He is a beloved priest. He has a larger than life personality and a charismatic personality that was magnetic, especially young people. He had just finished up his homily and goes to sit down to prepare for the offertory. In an instant he jumps up, just as soon as the baskets started to be passed around, and he said, “Oh no, I am so sorry! I completely forgot something to tell you all. Thank you. Thank you so much for all your give to the Notre Dame family and this community. I know it is hard to be a student here and particularly a graduate student, but I want you to know I am glad you are here. And, if you need something, if you are having a hard time financially, when that basket goes around…go ahead and take from it.”
I heard this story from an old colleague. To my colleagues surprise and awe, she was embarrassed to say she considered it! She was finding the financial burden of graduate school hard to bear. Many of the graduates students in the Theology program at Notre Dame will go on to careers of service in the church, which as I am sure you can imagine is not a lucrative career choice! However, here is my colleague, who had never imagined taking from the church, doing exactly that, taking from the church.
The church, the people of God, make up that basket. Yes, if she were to take something from the basket it would be like taking it directly from another’s wallet. However, knowing that she was in need, would that donor had given it to her anyway? Probably. How about from the perspective of the donor? If you had placed a monetary gift in the basket, would you be fine with someone taking it out?
Here is the truth: at one point or another in your life you will need to take form the offertory. See, the offertory is NOT a fundraiser for the church. The offertory is part of the Mass. It is our invitation to say, “Yes! I am holding nothing back- my time, talent, or treasure…I give it all with no care for any return.” This time of the Mass is commonly looked upon uncomfortably. We wrestle around in the pew, sometimes embarrassingly, for some spare cash from the previous week. We pass along on placing something in the basket because we contribute online, however feel the “Catholic guilt” because we don’t have an envelope. We reach to the bottom of our purse for spare change because our children want to place something in the basket. However, the offertory is not about what’s left or spare.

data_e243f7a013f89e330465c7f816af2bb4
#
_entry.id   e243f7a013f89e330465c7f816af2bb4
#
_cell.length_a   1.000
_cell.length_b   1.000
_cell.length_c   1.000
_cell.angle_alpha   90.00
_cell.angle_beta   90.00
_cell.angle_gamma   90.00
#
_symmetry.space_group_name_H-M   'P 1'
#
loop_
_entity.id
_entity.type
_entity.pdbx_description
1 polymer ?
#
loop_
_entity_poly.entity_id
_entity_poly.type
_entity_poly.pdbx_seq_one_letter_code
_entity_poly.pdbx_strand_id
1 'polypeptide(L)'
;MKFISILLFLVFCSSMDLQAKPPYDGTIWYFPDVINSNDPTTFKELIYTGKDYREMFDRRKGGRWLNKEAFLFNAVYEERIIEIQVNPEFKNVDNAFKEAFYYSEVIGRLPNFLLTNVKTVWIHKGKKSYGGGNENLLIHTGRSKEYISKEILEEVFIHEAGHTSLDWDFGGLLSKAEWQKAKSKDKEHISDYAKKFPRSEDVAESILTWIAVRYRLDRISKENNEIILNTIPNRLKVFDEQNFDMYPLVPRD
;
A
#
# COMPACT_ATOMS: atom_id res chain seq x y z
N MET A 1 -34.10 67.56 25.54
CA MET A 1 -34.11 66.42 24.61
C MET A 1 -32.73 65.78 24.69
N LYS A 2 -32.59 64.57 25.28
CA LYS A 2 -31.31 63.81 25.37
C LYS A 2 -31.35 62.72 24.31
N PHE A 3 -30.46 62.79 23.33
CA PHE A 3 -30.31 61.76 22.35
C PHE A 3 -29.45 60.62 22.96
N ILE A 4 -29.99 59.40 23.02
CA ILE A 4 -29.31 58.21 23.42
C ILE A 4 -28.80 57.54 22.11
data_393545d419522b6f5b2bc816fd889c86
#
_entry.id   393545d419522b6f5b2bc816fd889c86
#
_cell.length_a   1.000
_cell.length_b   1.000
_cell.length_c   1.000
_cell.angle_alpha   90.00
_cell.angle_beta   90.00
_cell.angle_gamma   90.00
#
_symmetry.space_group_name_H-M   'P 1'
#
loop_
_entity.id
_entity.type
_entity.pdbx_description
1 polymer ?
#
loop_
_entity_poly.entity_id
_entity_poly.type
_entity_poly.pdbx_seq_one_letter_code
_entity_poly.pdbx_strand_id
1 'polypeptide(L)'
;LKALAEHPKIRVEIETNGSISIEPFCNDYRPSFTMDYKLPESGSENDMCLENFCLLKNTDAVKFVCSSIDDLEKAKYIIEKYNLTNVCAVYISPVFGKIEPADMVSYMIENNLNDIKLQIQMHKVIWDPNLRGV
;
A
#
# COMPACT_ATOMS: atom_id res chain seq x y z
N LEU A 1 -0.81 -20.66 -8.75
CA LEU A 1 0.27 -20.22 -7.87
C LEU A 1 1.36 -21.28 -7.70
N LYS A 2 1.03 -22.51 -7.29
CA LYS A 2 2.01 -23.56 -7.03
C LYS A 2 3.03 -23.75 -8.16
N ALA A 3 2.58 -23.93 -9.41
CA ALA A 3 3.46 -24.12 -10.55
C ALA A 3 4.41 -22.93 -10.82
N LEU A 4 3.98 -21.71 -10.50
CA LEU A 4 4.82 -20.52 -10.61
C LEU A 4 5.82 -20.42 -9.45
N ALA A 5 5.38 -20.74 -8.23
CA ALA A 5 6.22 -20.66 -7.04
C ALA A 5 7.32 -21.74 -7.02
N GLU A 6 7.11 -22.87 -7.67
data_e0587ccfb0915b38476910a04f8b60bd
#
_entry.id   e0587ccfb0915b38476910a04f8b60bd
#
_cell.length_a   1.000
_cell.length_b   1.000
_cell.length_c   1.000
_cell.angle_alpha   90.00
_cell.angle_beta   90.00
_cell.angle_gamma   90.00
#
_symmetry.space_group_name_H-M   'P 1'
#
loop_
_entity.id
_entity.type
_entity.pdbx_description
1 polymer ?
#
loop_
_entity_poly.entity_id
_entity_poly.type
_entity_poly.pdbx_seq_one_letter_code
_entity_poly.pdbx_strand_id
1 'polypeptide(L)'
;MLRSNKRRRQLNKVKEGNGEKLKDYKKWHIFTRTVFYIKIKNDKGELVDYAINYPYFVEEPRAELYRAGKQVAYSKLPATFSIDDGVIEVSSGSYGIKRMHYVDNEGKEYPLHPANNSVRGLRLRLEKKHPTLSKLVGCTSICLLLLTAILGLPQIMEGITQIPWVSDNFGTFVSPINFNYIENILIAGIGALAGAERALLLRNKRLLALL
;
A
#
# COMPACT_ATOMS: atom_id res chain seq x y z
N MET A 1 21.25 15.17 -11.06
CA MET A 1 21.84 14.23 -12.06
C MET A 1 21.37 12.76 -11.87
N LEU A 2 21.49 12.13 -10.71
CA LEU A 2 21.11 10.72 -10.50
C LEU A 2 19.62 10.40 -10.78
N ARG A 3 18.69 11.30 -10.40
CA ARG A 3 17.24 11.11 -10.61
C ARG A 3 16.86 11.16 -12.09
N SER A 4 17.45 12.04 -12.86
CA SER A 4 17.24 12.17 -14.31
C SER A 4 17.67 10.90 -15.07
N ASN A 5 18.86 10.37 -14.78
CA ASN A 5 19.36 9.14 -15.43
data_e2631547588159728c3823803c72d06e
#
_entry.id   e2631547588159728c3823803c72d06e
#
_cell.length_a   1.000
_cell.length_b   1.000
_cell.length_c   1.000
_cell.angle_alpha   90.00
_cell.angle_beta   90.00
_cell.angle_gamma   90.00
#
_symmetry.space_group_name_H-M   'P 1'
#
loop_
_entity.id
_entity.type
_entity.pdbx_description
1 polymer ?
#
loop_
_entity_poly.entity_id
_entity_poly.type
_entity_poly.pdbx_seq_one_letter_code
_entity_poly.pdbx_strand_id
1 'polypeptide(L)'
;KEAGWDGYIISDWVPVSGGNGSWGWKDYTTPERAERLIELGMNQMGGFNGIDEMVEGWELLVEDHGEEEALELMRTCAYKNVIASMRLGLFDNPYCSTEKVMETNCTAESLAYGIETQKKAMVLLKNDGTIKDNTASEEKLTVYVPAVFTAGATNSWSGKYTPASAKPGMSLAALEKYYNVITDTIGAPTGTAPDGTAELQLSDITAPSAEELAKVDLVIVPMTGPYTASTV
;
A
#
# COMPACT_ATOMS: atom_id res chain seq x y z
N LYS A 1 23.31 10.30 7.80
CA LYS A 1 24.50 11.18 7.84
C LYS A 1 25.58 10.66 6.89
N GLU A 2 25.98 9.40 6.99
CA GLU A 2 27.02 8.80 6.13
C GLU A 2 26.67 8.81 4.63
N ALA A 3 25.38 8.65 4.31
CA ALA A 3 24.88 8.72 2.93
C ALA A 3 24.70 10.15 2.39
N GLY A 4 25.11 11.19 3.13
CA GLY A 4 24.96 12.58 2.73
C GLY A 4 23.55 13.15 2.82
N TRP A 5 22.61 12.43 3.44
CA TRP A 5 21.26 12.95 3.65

Stewardship is a spiritual practice. It is an invitation to be counter-cultural, focusing on giving rather than receiving. It is time for each of us to reflect:
- Who can I pray for this week or how can I grow closer in my relationship with Jesus?
- How can I serve those in need this week with my talents?
- How can I live detached from “things” by sharing my gifts?
At one of the darkest times of my life, I took from the offertory. I know, gasp in horror! But, no, I didn’t actually reach in a basket and take cash, instead I took prayers, comfort, service, and gifts from my home Parish. When my dad died, I remember an outpouring of the “basket.” We had prayers, we had meals delivered, we had donations made in honor of my dads favorite organization, the Boy Scouts.
When I arrived home the afternoon of my dads passing, I sat in the driveway for at least an hour. I couldn’t go into my house. The place where my dad had passed and the place he would never return. I pulled myself together and entered…I was met with hugs of strength and comfort from our Parish family. There is NO amount of money that I, or my family, ever placed in the offertory basket that could repay the stewardship of my parish family. Each one of us will take from the offertory…I just hope we will return the favor.
Katie Price is the Stewardship Coordinator for the Cathedral and the Director of Discipleship and Stewardship for the Diocese of Springfield in Illinois.